EU finance ministers took a key step Tuesday toward a ‘Banking Union,’ the new regulatory framework meant to prevent any repeat of the financial meltdown which plunged Europe into crisis.
“Done! Single supervision mechanism for EU Banking Union approved unanimously,” Jonathan Faull, the top civil servant for EU Financial Markets Commissioner Michel Barnier said in a tweeted message.
The Lithuanian chair of the finance ministers meeting also confirmed approval.
The decision will “set up one of (the) banking union pillars, add to credibility of Europe financial system,” Finance Minister Rimantas Sadzius said in a tweet.
With this final approval by all 28 EU finance ministers, the SSM should now come into force in one year’s time, in accordance with EU practice.
The SSM was originally supposed to start early next year but the timetable slipped amid sharp differences over its precise role and especially over how it would relate to non-euro countries.
Non-euro Britain is home to the European Banking Authority, which is supposed to draft the rules for all banks in the EU, while the SSM is to be run by the Frankfurt-based European Central Bank.
To ensure that the 17 eurozone members did not out-vote the 11 non-euro members also grouped in the EBA, London got agreement in December that there would have to be a «double majority» in both camps for any action.
This understanding was confirmed again in talks this week, clearing the way for the SSM and ultimately the Banking Union structure overall.
The SSM agreed Tuesday is to be complemented by a Single Resolution Mechanism to close failing banks and a deposit guarantee regime to protect savers.
Combined, this will provide the comprehensive, single regulatory framework intended to avoid any need for taxpayers to have to fund the disastrously expensive bank bailouts which led to years of austerity and recession in the eurozone.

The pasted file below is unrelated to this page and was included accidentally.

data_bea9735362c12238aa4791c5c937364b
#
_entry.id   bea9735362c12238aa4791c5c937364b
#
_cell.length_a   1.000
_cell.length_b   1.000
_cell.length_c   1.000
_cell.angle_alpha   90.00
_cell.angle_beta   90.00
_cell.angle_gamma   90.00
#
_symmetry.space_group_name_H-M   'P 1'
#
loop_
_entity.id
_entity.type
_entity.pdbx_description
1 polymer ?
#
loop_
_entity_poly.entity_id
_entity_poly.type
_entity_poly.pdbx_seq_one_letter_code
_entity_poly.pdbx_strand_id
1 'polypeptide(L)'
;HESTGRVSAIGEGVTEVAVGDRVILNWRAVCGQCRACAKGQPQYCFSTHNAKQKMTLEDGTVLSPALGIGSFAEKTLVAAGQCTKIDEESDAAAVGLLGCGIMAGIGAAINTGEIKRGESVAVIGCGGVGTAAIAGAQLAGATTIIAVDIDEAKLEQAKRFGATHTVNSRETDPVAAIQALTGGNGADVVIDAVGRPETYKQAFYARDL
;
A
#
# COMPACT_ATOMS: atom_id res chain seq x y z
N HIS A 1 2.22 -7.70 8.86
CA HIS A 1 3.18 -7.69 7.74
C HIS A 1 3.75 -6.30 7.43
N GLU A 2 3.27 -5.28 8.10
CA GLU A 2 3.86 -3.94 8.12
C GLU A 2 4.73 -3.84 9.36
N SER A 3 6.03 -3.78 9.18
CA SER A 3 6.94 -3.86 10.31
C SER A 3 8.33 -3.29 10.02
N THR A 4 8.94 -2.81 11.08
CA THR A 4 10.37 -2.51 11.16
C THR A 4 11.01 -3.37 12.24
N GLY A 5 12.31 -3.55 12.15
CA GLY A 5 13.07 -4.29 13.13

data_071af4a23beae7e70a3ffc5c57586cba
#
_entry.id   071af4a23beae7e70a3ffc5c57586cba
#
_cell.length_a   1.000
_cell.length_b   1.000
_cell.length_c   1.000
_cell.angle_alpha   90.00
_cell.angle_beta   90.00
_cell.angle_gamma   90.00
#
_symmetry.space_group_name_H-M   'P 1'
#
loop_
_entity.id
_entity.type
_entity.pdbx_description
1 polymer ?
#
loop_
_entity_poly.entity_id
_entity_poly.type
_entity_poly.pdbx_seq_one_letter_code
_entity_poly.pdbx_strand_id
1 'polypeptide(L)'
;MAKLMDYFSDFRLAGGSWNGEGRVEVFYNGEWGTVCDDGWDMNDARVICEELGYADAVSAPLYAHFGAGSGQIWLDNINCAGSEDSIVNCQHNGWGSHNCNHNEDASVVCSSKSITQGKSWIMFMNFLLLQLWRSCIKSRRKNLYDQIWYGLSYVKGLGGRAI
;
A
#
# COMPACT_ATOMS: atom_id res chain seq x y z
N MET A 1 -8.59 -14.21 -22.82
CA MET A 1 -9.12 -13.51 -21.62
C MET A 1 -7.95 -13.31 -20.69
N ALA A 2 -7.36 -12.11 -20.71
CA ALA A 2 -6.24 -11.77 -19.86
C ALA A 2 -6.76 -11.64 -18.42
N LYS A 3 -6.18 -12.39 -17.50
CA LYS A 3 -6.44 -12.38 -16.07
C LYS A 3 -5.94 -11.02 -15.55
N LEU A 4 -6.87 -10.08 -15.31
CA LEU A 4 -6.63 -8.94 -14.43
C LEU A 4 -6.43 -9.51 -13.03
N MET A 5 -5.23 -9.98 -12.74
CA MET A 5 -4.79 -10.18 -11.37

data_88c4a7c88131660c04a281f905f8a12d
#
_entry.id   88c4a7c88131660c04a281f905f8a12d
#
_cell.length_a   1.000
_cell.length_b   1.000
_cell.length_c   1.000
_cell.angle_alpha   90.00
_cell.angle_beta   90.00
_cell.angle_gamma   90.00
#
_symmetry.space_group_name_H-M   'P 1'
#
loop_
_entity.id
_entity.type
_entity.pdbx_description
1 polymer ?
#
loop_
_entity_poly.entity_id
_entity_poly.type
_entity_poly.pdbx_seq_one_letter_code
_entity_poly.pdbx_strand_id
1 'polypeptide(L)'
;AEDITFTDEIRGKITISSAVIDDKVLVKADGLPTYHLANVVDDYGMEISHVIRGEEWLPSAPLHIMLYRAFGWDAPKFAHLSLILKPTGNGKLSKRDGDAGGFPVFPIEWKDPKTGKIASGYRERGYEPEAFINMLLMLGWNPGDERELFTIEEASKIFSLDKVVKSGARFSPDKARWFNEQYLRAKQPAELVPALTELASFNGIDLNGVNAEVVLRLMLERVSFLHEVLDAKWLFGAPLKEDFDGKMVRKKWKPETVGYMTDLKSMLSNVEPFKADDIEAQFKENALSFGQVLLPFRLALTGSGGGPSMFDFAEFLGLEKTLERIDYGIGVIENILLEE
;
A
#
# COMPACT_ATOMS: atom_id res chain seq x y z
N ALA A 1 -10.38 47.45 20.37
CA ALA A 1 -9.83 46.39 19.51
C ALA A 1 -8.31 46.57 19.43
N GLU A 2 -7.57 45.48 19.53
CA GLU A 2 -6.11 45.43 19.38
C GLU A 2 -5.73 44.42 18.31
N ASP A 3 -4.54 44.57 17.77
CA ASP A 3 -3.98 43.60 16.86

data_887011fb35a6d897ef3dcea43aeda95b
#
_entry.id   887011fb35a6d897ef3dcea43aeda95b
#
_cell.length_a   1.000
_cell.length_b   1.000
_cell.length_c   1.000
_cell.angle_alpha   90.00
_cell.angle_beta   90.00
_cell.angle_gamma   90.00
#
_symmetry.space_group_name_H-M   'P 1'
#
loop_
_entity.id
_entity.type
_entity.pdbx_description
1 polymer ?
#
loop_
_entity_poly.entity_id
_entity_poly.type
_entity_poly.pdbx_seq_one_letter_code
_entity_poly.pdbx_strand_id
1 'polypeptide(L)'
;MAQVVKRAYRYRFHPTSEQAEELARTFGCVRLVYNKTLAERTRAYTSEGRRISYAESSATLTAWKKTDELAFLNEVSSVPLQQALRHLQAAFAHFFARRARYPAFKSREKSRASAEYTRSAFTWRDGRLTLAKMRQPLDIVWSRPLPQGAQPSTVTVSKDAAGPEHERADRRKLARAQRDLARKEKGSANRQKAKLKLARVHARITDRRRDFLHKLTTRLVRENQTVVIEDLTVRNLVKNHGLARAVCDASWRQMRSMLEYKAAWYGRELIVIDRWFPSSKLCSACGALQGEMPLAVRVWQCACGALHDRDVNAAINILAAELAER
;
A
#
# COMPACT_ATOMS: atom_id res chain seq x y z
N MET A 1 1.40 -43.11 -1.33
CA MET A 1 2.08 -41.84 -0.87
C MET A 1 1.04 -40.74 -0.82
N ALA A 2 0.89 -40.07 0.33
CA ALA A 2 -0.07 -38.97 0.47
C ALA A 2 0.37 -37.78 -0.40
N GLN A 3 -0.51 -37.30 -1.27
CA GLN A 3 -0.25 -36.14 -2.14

The resolution mechanism however is proving even more controversial than the SSM, with many member states including powerhouse Germany reluctant to cede too much control of their banks and concerned about how it should be financed.
German Finance Minister Wolfgang Schaeuble was notably restrained before Faull’s announcement.
“We have made a step forward by deciding – probably – the legal basis for the SSM,” Schaeuble said.
“Now we have to make sure to decide on the other legal issues as soon as possible,” he said.
Jeroen Dijsselbloem, Dutch finance minister and head of the group of 17 eurozone finance ministers, said “some countries are still debating about the legal base so I have to convince them or find another solution.”
As the debate twists and turns, an immediate practical issue concerns “backstop arrangements” to pay for potential bank closures until the SRM begins its work, most likely in several years.
One option being discussed is to tap the European Stability Mechanism, the 500-billion-euro eurozone bailout fund which has been used to help Spanish banks.
However, it is unclear how this would work in practice and especially if a member state seeking such ESM help would also have to accept tough economic policy conditions as in the full bailouts accorded Greece, Cyprus, Ireland and Portugal.
Sweden’s Anders Borg said ministers “first and foremost must clarify backstops” before the ECB completes tough asset tests on the banks next year to pave the way for the supervisory mechanism to begin its work.
The stress tests, which are supposed to be much tougher than previous reviews, should give a clear indication of whether European lenders need fresh capital.
If they do, new rules require governments to progressively ‘bail-in’ private creditors and uninsured larger depositors.
If that is not enough, then state aid is the next option while the EMS is also another possibility.
EU Economic Affairs Commissioner Olli Rehn said last week state aid would be acceptable and would not count against deficit and debt targets, an important concession. [AFP]